Construction News Tracker is presented by Caterpillar and produced by ForConstructionPros.com.
If you've been following the nation's housing start agenda it's likely a summer see-saw is what you've experienced. Both Wells Fargo Economics and the Federal Housing Agency show the June-July summer pace higher than August as housing starts fell 5.8% last month to seasonally adjusted rate of 1.142 million. Single family starts have dropped even further at 6% during those months.
Despite all this, both agencies believe it's just an anomaly as the home construction field remains on track for the year at 6% above the same period in 2015. In fact, single family permits are said to be increasing well ahead of home starts, and builders are now reportedly selling everything they build. Thus, the spec side of housing is virtually non-existent at this time.
Yet another government rule is set to be imposed on society, this time affecting labor overtime. Set to take effect December 1st, a number of questions are being raised over the biggest change in the history of the Fair Labor Standards Act and the way exempt employees are paid. Among the questions is one dealing with holiday bonuses and under the rule will be tagged as discretionary.
A number of organizations have recently filed suit in an effort to block their implementation. The new labor rules cover termination, proof of hours worked and minimum wages. Check with your business management advisors regarding all of these newly imposed government mandates.
Accelerated construction has resulted in a super fast bridge replacement project in Rhode Island. In recent weeks the state DOT has replaced a heavily traveled East Shore Expressway span along Interstate 195 in East Providence.
And it was accomplished in 80 hours. The new span was constructed in a staging area nearby the old bridge then moved into place. Rhode Island DOT Director Peter Alviti explains...
The expressway link is the only high speed roadway available to East Bay communities and vital to their needs.
There are 20 major medical and educational construction projects underway in the U.S. at present. While some are additions or alterations to existing complexes, many are new. An example, St. Judes Research Hospital at Memphis; Loma Linda Hospital Medical Wings in California; Westchester Bioscience Center in Valhalla, NY — each at $1.2 billion; Lucille Packard Children's hospital at Palo Alto, CA, at $1.1 billion; Virtua Westhampton Medical Campus in New Jersey at $1 billion.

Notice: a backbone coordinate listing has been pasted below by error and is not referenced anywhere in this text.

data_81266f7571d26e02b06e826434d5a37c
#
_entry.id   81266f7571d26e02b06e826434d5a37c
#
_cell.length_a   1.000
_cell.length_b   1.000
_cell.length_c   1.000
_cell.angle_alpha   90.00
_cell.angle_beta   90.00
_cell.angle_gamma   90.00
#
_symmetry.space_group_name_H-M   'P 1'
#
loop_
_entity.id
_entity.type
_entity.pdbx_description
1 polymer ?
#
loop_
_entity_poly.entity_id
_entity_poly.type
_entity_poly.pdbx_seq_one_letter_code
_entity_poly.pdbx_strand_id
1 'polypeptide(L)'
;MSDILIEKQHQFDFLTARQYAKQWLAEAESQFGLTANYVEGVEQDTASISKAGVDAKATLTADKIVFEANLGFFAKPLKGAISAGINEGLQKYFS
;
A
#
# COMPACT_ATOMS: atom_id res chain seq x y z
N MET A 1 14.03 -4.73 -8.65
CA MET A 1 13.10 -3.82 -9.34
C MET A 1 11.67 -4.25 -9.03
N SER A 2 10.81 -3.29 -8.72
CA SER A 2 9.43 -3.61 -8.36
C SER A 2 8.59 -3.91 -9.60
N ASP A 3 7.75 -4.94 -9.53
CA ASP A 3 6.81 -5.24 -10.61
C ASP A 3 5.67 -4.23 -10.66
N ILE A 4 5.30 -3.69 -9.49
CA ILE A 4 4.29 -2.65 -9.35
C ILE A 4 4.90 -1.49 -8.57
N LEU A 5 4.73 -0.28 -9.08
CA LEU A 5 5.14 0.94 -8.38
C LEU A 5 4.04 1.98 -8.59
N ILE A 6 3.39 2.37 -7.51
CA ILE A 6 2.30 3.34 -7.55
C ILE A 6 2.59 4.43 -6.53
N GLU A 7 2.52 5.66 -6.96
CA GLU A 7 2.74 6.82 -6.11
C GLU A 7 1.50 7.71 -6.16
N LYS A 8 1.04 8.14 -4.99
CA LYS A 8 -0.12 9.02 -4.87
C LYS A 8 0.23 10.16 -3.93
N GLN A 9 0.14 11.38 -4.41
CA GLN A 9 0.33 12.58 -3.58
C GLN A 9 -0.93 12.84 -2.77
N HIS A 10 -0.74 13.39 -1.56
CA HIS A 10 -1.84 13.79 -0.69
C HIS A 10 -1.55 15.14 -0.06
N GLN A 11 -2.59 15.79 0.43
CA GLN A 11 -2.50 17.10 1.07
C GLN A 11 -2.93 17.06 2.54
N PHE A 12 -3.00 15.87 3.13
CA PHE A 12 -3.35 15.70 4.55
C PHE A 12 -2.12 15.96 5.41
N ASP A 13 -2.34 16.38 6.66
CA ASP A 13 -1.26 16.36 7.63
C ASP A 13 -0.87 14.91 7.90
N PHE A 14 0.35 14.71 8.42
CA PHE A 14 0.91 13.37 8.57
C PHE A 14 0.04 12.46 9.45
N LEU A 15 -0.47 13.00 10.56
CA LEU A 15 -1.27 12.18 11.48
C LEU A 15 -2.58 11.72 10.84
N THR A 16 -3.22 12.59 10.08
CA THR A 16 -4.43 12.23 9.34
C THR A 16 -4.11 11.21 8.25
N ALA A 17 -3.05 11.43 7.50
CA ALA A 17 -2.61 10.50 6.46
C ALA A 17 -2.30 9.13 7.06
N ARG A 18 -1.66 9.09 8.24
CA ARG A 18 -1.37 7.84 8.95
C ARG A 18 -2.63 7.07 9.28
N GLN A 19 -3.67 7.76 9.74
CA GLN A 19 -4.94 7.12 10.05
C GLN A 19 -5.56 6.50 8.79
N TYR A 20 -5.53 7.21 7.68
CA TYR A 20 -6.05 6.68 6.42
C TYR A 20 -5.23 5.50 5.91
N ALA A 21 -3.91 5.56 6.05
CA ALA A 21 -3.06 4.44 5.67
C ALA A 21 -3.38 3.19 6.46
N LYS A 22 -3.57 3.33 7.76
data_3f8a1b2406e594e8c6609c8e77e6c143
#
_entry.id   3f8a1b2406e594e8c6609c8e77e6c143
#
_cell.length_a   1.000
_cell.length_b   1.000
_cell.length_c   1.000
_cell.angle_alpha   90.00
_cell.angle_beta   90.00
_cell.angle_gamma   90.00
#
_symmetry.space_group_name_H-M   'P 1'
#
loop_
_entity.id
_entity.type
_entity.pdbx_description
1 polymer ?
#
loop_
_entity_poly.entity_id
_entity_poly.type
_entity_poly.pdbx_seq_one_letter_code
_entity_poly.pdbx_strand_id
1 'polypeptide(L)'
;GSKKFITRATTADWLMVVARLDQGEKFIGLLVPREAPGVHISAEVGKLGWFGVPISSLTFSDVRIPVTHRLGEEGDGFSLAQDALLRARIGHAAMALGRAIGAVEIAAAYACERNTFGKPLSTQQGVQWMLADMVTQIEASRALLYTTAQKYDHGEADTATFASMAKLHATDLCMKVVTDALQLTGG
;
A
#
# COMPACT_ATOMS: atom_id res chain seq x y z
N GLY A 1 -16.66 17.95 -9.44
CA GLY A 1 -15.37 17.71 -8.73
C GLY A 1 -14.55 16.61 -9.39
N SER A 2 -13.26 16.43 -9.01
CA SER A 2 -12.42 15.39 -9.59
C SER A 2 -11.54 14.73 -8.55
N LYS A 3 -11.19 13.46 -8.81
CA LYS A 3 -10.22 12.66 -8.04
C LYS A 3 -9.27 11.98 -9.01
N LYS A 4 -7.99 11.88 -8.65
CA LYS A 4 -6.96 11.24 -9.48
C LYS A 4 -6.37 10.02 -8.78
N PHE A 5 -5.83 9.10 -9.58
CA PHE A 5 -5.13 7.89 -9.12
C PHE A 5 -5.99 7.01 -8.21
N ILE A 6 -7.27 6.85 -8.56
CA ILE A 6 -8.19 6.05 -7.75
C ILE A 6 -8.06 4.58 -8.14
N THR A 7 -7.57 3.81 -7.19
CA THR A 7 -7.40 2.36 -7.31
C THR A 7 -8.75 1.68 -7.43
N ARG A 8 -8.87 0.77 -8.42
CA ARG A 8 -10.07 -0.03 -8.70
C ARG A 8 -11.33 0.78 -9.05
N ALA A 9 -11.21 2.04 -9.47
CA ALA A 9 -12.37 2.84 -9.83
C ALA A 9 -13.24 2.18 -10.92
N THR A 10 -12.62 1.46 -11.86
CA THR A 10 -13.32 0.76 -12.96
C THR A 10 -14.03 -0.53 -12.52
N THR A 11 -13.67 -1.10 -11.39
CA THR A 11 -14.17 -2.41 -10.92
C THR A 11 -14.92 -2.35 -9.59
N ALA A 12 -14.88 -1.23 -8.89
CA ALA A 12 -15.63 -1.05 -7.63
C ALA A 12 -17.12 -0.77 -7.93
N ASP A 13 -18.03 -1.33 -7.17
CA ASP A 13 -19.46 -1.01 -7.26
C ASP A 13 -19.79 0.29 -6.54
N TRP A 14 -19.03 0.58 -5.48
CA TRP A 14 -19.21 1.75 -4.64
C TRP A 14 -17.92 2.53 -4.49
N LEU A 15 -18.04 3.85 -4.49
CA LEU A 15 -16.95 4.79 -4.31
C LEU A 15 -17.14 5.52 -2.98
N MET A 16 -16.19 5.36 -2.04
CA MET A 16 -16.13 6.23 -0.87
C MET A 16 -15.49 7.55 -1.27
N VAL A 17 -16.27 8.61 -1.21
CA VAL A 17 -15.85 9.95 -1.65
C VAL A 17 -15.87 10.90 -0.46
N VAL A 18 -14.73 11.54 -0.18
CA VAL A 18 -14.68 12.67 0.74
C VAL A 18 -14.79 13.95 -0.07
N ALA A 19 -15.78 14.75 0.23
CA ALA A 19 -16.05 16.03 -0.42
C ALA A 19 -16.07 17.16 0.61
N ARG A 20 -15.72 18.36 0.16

For education purposes, the Houston Independent School District, $1.8 billion; USA Educational Hospitality Facility at Sioux Falls, SD, at $1.1 billion; the Katy, Texas, School District at $1 billion; and the University of Louisville Belnap Campus Institute in Kentucky at $1 billion.
There are many more projects in plan or build phase below the billion dollar mark.
Hailed as the tallest building on the West Coast when constructed six years ago, it's now sinking and tilting. The 58-story, $350 million Millennium Tower in downtown San Francisco has reportedly sunk 16 inches and tilted by 2 inches to the northwest direction. The cause, apparent excavation work for the city's Transbay Terminal nearby. But officials deny the claims saying Millennium did not drill piles to bedrock when built. It'd be kind of a shock if you paid $10 million for a condo like Joe Montana has, only to find the building is unstable.
North America and Europe are the top two markets worldwide for the green building industry. As a result, reports indicate the materials market is on pace to hit the $255 billion mark in four years. According to Zion Research, that amounts to an annual growth rate of 12%. Zion valued the industry in 2014 at $127 billion.
What is it to be green? We're glad you asked.
The market is seen as a solid barometer for the future as Dodge Data reports the green industry is doubling every three years.
One of the things that irks most of us consistently is the extensive use of cell phones while driving — not to mention texting and other issues that arise resulting in serious and sometimes deadly crashes. It Can Wait is a simulator project traveling the nation that points out the dangers of inattentive driving habits, as Griffin Hagler explains.
Finally, until you walk a mile in another man's moccasins you can't imagine the smell.
This is Construction News Tracker looking over the industry that makes the world a better place. Presented by Caterpillar and produced by ForConstructionPros.com.